We offer many services here at Oakridge to help you achieve and maintain a healthy lawn. Call us now to book your Spring Cleanup and Lawn care packages for Fertilizer and Weed Control. We also offer weekly mowing programs.
Pruning is a fun and necessary gardening task but to most of us it can feel quite daunting. Don’t fret! Pick up those secateurs and let’s tackle this together!!
The main reasons we prune:
Improve health and vigour
Encourage fruit and flower production
Modify the shape or direct growth
Bad reason to prune:
To control the size or height of a plant – if the tree is too tall, it shouldn’t have been planted in the first place!
The first step when preparing to prune a tree is to know the 4 D’s.
Always remove any of the above concerns on a tree or shrub. These cuts can be made at any time of the year. The four D’s, if left on the plant, are actually causing more damage and stress then if they were removed with a proper pruning cut.
The best time to prune most trees or shrubs is in the dormant (winter) season, before the plant has started to bud out. Trees that are dormant have an abundance of energy stored up. This allows them to repair any cuts made quickly when they come out of their dormant stage. They also spend lots of energy leafing out. This is why it is not recommended to do pruning in late Summer or Fall. If you remove too many of the leaves, the tree cannot produce enough food (energy) to repair itself. A tree can only do one thing at a time. This means it can grow, or repair itself from damage but not both at the same time.
How much to remove
A good rule is to never remove more than 20% of the tree. If you remove more than this, you will leave the tree without the means to produce enough food to repair itself or to prepare for its dormant season. Another good rule is any branch less than 2 inches in diameter is fine to remove. 2 inches to 4 inches should be carefully thought out before removing and if a branch is over 4 inches should only be removed for safety reasons. Trees will spend lots of energy to repair the pruning cuts. Remember, a tree can only do one thing at a time.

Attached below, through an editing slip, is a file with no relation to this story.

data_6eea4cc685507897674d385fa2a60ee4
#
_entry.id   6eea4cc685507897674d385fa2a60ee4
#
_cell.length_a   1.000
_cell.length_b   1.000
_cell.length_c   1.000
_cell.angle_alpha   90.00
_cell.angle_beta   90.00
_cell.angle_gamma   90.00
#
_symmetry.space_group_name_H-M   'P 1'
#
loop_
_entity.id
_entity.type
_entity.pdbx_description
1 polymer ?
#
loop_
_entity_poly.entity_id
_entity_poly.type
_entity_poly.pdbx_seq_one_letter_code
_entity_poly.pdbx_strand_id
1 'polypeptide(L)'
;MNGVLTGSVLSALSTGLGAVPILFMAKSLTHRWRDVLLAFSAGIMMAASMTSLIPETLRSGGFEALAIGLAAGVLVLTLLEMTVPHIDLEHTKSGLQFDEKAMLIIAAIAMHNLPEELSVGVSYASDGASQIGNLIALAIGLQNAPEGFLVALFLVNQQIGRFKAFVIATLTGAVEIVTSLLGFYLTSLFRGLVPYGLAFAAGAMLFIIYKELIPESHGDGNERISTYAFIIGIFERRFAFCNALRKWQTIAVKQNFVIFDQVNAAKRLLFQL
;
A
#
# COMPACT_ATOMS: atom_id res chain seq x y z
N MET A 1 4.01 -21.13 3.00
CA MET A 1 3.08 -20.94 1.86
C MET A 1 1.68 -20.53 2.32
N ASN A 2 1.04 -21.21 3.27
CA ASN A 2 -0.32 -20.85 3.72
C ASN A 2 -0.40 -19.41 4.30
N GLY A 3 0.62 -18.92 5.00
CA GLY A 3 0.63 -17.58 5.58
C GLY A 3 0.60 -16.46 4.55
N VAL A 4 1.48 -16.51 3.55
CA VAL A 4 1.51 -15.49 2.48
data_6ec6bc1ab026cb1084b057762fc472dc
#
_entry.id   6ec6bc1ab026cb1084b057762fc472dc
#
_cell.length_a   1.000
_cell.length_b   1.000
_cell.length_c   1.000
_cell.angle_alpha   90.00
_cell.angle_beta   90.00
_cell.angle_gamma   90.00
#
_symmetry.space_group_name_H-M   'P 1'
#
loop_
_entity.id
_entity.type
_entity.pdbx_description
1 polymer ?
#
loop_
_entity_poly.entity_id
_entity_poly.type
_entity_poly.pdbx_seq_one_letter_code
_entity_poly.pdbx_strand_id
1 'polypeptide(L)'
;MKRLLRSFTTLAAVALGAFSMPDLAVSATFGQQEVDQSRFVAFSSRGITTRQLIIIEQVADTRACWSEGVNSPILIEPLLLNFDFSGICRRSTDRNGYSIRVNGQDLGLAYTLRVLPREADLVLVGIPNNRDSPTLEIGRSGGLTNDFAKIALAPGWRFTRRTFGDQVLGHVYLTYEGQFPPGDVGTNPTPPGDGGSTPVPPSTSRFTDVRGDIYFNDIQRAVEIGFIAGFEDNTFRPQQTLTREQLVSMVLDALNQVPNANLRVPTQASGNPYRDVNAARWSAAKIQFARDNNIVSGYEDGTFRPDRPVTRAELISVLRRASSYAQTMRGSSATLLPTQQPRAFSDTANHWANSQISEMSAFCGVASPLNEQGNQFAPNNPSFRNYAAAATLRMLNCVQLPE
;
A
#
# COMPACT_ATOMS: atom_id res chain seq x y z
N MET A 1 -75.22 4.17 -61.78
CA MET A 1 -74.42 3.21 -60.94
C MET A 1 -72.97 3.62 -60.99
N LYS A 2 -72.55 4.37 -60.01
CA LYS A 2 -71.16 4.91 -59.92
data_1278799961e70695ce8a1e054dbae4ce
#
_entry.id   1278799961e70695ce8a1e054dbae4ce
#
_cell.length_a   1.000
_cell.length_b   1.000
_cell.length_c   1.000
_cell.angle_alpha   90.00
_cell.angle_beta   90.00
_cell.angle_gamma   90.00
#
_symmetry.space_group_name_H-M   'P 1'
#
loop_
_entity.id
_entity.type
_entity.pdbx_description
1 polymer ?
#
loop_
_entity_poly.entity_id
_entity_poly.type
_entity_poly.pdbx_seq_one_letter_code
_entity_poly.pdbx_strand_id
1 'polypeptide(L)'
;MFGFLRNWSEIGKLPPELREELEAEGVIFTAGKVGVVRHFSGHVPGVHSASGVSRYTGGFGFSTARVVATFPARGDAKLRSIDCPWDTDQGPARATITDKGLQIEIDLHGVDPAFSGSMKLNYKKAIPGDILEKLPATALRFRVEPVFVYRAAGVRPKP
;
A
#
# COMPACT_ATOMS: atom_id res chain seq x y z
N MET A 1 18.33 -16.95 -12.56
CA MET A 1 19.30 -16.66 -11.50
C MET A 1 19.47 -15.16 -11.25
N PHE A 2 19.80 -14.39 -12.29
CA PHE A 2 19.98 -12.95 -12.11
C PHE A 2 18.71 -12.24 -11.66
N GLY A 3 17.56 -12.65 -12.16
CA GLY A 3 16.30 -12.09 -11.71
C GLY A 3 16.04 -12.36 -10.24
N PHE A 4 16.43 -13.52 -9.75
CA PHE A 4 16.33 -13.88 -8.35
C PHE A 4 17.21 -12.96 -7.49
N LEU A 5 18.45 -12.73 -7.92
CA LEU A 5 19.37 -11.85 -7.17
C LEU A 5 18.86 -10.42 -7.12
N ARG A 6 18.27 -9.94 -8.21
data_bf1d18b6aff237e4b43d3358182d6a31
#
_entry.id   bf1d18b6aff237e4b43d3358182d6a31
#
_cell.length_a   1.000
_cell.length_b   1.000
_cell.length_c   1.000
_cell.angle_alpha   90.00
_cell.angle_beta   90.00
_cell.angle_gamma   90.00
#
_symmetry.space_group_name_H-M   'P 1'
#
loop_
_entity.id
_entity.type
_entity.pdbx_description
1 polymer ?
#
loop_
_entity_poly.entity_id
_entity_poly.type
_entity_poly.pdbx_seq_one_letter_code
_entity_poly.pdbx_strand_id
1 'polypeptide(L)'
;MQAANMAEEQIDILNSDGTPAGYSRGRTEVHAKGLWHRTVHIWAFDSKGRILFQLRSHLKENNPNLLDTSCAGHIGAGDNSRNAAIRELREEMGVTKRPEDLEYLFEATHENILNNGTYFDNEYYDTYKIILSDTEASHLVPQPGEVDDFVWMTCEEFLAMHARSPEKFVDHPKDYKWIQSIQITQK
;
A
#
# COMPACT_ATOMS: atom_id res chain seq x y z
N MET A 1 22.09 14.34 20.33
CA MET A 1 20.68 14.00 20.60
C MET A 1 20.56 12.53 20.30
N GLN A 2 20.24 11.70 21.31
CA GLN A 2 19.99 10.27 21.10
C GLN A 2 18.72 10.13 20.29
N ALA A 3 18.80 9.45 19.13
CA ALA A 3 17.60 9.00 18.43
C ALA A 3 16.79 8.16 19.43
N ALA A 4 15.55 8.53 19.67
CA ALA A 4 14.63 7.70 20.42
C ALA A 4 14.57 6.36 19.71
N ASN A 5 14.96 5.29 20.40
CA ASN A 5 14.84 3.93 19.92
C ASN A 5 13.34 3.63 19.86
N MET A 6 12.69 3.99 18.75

This is a good place to start when it comes to pruning. There is obviously much more to pruning depending on plant variety and proper pruning cut techniques. Oakridge Garden Centre has its own licensed arborist that can assist with any pruning concerns that may arise for you.
If you would like a free estimate on a pruning job, please contact us at 204-326-1015 to book.
All of our coffee comes from a micro roaster called Fratello Coffee Roasters, based in Calgary, Alberta. We order our coffee from our Winnipeg distributor two weeks in advance and Fratello roasts it – sends it to our distributor and they deliver it directly to us! This way we get coffee that is freshly roasted with amazing flavour and aroma. Fratello focus is on the ideal of “Direct Trade”, referring to “purchasing practices of coffee roasters who choose to form direct relationships with the farmers they buy from.” Buy doing this it allows them to be very specific about the coffee that they are buying, also allows them to see the direct impact that buying from that particular grower has on the
communities that they want to influence.
We carry three different kinds of drip coffees a Dark Roast, a Medium-Light roast, and a Decaf roast as well as an Espresso and a Decaf Espresso.
Our Dark Roast is called Dixie Voodoo. It has a dark spiced aroma with a deep earthy flavor and a long smoky finish. It’s a staff favorite for sure and a must try for the ultimate coffee lover
The Light-Medium Roast is called Outlaw. Mild citrus and tobacco aromas complement a syrup body with white chocolate flavors and a clean finish.
Our Decaf coffee is called Colombia; it has a nutty aroma with a dark chocolate taste, a heavy body that finishes very clean. A natural decaffeinated coffee used to create a smooth alternative to our caffeinated options.